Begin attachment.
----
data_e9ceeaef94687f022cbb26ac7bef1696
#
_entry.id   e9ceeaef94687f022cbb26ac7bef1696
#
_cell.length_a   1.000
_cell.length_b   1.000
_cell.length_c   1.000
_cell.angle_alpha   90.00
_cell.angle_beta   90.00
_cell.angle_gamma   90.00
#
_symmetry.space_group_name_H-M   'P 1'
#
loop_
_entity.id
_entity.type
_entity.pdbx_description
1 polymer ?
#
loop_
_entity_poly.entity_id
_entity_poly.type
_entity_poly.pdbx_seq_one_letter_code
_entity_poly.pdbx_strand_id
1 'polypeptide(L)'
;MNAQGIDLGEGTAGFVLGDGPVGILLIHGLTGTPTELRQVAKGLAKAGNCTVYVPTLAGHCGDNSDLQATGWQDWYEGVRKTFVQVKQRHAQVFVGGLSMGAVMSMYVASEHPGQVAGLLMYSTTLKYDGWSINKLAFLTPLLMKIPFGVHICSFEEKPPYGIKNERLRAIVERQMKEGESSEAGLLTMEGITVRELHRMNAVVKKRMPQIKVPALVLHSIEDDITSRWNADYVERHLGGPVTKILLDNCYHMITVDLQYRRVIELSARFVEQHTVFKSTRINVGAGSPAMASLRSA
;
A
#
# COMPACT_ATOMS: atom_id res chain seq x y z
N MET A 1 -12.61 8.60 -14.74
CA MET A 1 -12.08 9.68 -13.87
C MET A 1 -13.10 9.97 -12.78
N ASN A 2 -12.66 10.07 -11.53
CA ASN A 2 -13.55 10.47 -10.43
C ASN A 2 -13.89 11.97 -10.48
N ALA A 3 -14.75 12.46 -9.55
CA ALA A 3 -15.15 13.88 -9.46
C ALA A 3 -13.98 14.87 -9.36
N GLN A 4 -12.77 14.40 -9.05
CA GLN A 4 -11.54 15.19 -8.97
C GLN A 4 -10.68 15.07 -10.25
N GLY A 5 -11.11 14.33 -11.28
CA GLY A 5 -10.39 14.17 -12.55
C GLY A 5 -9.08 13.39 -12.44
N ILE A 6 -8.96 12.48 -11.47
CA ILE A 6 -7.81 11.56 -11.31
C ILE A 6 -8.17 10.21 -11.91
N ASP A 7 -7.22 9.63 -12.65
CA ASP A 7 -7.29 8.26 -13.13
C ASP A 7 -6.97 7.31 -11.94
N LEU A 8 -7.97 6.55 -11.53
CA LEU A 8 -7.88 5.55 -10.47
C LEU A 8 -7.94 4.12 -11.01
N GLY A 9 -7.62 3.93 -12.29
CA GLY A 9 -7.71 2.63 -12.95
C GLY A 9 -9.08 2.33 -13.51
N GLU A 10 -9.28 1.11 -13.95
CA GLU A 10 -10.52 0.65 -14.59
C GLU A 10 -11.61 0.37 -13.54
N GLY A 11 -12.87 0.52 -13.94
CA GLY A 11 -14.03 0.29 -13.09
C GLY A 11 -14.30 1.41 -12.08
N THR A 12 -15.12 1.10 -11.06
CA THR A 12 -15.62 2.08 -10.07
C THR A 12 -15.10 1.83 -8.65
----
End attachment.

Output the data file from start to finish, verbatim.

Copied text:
data_e9ceeaef94687f022cbb26ac7bef1696
#
_entry.id   e9ceeaef94687f022cbb26ac7bef1696
#
_cell.length_a   1.000
_cell.length_b   1.000
_cell.length_c   1.000
_cell.angle_alpha   90.00
_cell.angle_beta   90.00
_cell.angle_gamma   90.00
#
_symmetry.space_group_name_H-M   'P 1'
#
loop_
_entity.id
_entity.type
_entity.pdbx_description
1 polymer ?
#
loop_
_entity_poly.entity_id
_entity_poly.type
_entity_poly.pdbx_seq_one_letter_code
_entity_poly.pdbx_strand_id
1 'polypeptide(L)'
;MNAQGIDLGEGTAGFVLGDGPVGILLIHGLTGTPTELRQVAKGLAKAGNCTVYVPTLAGHCGDNSDLQATGWQDWYEGVRKTFVQVKQRHAQVFVGGLSMGAVMSMYVASEHPGQVAGLLMYSTTLKYDGWSINKLAFLTPLLMKIPFGVHICSFEEKPPYGIKNERLRAIVERQMKEGESSEAGLLTMEGITVRELHRMNAVVKKRMPQIKVPALVLHSIEDDITSRWNADYVERHLGGPVTKILLDNCYHMITVDLQYRRVIELSARFVEQHTVFKSTRINVGAGSPAMASLRSA
;
A
#
# COMPACT_ATOMS: atom_id res chain seq x y z
N MET A 1 -12.61 8.60 -14.74
CA MET A 1 -12.08 9.68 -13.87
C MET A 1 -13.10 9.97 -12.78
N ASN A 2 -12.66 10.07 -11.53
CA ASN A 2 -13.55 10.47 -10.43
C ASN A 2 -13.89 11.97 -10.48
N ALA A 3 -14.75 12.46 -9.55
CA ALA A 3 -15.15 13.88 -9.46
C ALA A 3 -13.98 14.87 -9.36
N GLN A 4 -12.77 14.40 -9.05
CA GLN A 4 -11.54 15.19 -8.97
C GLN A 4 -10.68 15.07 -10.25
N GLY A 5 -11.11 14.33 -11.28
CA GLY A 5 -10.39 14.17 -12.55
C GLY A 5 -9.08 13.39 -12.44
N ILE A 6 -8.96 12.48 -11.47
CA ILE A 6 -7.81 11.56 -11.31
C ILE A 6 -8.17 10.21 -11.91
N ASP A 7 -7.22 9.63 -12.65
CA ASP A 7 -7.29 8.26 -13.13
C ASP A 7 -6.97 7.31 -11.94
N LEU A 8 -7.97 6.55 -11.53
CA LEU A 8 -7.88 5.55 -10.47
C LEU A 8 -7.94 4.12 -11.01
N GLY A 9 -7.62 3.93 -12.29
CA GLY A 9 -7.71 2.63 -12.95
C GLY A 9 -9.08 2.33 -13.51
N GLU A 10 -9.28 1.11 -13.95
CA GLU A 10 -10.52 0.65 -14.59
C GLU A 10 -11.61 0.37 -13.54
N GLY A 11 -12.87 0.52 -13.94
CA GLY A 11 -14.03 0.29 -13.09
C GLY A 11 -14.30 1.41 -12.08
N THR A 12 -15.12 1.10 -11.06
CA THR A 12 -15.62 2.08 -10.07
C THR A 12 -15.10 1.83 -8.65